Canadian parliamentary diversity is a model to follow

Emily Fong

Party earlier this year, Canadian Prime Minister Justin Trudeau has made a point of building an executive cabinet that “looks like Canada.” Trudeau’s efforts have created the most diverse cabinet in Canadian history with several members of color, younger officials aged 35 to 50 and a mix of political veterans and newcomers. Trudeau also followed through on a campaign promise to ensure that half of the cabinet would be made up of women. When asked about why he felt these choices were pertinent, answered answered simply, “Because it’s 2015.” At first glance, Canada’s progress seems impressively out of reach by United States standards. However, this cynical way of thinking is unnecessary, because Canada has shown that it is important to include representation in government. Moreover, Canada has shown that achieving a diverse government is not a difficult task at all.

In the United States, significant representation in politics is almost like a pipe dream for many minority groups. Congress, for instance, is often seen as the ultimate bastion of the wealthy, white, male elite. In recent years, Congress has made progress as voters have elected more minority members to its ranks. Unfortunately, the sad reality is that the standards for diversity are disturbingly low. Women make up 20 percent of representatives in the current Congress. In the House, 20.2 percent of representatives were people of color, while they made up only 6 percent of the Senate.

Representation in all public channels, whether it is in movies or on the news, is crucial in multicultural nations like the United States or Canada. This concept is especially important in politics, since the political system has the biggest influence on the everyday living conditions of minority groups. In some cases, the inclusion of different minority groups and their perspectives in the legislative process can change the style of the procedure drastically. For example, studies have shown that female legislators more often support progressive policies regarding the environment, the economy and the social safety net. Both conservative and liberal women introduce more legislation on education, civil rights and labor than their male counterparts.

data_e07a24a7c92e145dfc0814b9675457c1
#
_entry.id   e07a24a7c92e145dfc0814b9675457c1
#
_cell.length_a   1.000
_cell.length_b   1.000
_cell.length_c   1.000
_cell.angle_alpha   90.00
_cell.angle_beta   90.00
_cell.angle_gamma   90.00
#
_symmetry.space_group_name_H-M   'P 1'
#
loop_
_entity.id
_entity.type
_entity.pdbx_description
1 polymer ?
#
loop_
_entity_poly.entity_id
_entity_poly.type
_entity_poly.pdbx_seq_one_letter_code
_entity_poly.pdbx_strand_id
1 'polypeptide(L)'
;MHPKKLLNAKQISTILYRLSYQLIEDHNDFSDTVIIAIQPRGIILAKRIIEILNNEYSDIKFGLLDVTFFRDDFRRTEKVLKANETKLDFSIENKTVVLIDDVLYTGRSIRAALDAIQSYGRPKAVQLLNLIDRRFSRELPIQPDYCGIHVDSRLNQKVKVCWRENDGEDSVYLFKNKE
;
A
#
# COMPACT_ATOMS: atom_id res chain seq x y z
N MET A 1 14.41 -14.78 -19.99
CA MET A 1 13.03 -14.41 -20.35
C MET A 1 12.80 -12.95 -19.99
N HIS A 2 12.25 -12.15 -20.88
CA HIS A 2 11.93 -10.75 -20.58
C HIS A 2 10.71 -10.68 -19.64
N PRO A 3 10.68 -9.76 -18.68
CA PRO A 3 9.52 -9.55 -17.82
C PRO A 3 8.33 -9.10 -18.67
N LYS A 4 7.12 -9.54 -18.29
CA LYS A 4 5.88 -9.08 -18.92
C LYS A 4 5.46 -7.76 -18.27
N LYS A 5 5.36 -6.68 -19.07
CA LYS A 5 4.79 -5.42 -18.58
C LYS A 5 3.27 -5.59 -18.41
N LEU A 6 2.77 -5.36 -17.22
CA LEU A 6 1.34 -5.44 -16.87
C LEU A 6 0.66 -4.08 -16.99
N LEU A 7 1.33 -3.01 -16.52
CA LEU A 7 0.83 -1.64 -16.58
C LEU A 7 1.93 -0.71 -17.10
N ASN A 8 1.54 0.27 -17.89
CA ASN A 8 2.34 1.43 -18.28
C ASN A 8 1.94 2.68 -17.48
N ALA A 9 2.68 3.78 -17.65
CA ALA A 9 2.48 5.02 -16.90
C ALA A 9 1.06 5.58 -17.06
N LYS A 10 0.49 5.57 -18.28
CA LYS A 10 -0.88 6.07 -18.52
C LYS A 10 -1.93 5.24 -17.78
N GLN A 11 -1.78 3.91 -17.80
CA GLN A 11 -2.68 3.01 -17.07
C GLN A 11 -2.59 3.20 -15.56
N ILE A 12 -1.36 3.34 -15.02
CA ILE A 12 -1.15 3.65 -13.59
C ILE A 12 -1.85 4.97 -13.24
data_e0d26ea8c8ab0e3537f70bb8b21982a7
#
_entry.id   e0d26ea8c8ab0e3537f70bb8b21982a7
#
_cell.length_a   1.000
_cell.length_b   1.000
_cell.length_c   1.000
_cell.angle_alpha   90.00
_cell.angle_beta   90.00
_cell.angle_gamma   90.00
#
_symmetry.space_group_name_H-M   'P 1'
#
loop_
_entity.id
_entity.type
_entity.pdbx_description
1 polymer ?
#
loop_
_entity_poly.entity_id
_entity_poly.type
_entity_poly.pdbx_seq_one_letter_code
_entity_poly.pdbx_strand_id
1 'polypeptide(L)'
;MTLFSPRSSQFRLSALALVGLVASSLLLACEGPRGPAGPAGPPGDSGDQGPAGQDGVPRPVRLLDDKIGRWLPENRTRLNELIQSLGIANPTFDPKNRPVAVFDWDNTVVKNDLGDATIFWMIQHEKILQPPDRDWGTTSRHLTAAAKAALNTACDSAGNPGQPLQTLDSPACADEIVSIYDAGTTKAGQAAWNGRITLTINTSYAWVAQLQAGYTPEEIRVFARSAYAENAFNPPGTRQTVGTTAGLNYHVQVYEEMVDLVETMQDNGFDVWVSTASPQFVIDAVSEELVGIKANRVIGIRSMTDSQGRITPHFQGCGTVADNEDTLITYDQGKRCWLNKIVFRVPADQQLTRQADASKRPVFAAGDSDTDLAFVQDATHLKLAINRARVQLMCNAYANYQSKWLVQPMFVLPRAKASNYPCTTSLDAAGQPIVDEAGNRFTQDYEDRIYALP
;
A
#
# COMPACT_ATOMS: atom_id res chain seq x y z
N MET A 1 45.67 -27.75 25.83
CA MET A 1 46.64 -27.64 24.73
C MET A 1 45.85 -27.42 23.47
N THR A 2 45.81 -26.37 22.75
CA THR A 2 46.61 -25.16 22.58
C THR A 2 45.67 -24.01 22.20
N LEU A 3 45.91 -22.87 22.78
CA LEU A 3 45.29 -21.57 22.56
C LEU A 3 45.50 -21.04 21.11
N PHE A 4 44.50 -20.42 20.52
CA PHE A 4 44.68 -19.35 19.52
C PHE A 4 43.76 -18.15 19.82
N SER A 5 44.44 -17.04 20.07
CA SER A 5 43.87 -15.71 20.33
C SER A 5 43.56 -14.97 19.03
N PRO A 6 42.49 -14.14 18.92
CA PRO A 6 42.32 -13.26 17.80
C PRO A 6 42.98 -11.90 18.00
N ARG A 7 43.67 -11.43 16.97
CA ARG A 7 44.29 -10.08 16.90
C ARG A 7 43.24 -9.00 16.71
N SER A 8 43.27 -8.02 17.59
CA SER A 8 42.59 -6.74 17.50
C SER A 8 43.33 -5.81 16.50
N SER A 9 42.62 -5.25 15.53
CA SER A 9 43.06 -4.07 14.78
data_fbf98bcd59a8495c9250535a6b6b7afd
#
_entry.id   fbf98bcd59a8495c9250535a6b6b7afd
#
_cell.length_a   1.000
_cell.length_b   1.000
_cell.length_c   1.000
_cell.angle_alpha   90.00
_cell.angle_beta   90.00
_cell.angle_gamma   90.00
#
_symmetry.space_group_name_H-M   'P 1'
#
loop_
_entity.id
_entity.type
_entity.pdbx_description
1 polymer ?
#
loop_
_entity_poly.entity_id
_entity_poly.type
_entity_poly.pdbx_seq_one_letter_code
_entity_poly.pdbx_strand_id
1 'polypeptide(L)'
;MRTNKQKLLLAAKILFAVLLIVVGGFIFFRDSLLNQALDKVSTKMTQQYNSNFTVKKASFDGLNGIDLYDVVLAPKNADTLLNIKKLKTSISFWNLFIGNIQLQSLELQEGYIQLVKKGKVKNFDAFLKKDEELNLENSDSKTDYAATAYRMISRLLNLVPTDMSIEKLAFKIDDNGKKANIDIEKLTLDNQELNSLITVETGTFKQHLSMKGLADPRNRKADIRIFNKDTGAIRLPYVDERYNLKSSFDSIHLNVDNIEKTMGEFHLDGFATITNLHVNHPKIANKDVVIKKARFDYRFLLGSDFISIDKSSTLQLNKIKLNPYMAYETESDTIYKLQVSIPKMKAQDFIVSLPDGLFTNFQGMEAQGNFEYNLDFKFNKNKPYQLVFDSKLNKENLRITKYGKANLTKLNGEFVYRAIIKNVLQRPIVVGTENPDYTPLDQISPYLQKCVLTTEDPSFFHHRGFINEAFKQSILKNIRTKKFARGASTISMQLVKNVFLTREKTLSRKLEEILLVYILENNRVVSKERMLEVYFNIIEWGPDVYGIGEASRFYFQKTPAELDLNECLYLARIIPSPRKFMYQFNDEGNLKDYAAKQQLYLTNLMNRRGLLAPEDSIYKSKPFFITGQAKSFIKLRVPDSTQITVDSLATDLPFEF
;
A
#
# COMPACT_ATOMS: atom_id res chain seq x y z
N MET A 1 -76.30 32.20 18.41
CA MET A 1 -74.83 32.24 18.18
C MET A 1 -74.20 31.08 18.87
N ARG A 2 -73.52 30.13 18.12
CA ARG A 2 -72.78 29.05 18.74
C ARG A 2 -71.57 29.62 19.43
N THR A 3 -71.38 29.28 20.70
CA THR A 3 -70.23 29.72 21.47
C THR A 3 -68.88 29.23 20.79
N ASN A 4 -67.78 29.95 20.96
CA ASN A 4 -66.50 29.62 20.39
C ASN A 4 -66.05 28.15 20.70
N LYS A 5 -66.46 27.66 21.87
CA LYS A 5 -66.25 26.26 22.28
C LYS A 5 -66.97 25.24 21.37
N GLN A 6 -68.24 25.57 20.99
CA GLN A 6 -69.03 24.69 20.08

With the upcoming U.S. general election, Americans have a responsibility to turn out on Nov. 3 and elect the diverse government so many of us seem to want. Without voters applying pressure to change, the upper levels of government will stubbornly remain the modern version of the Old Boys Club. Trudeau told reporters “Canadians from all across this country sent a message that it is time for real change.” Perhaps it is time for Americans to look to their northern neighbors and follow the excellent example they have set.

A version of this article appeared in the Monday, Nov. 30 print edition. Email Emily Fong at [email protected]

Opinions expressed on the editorial pages are not necessarily those of WSN, and our publication of opinions is not an endorsement of them.



Please enter your comment!
Please enter your name here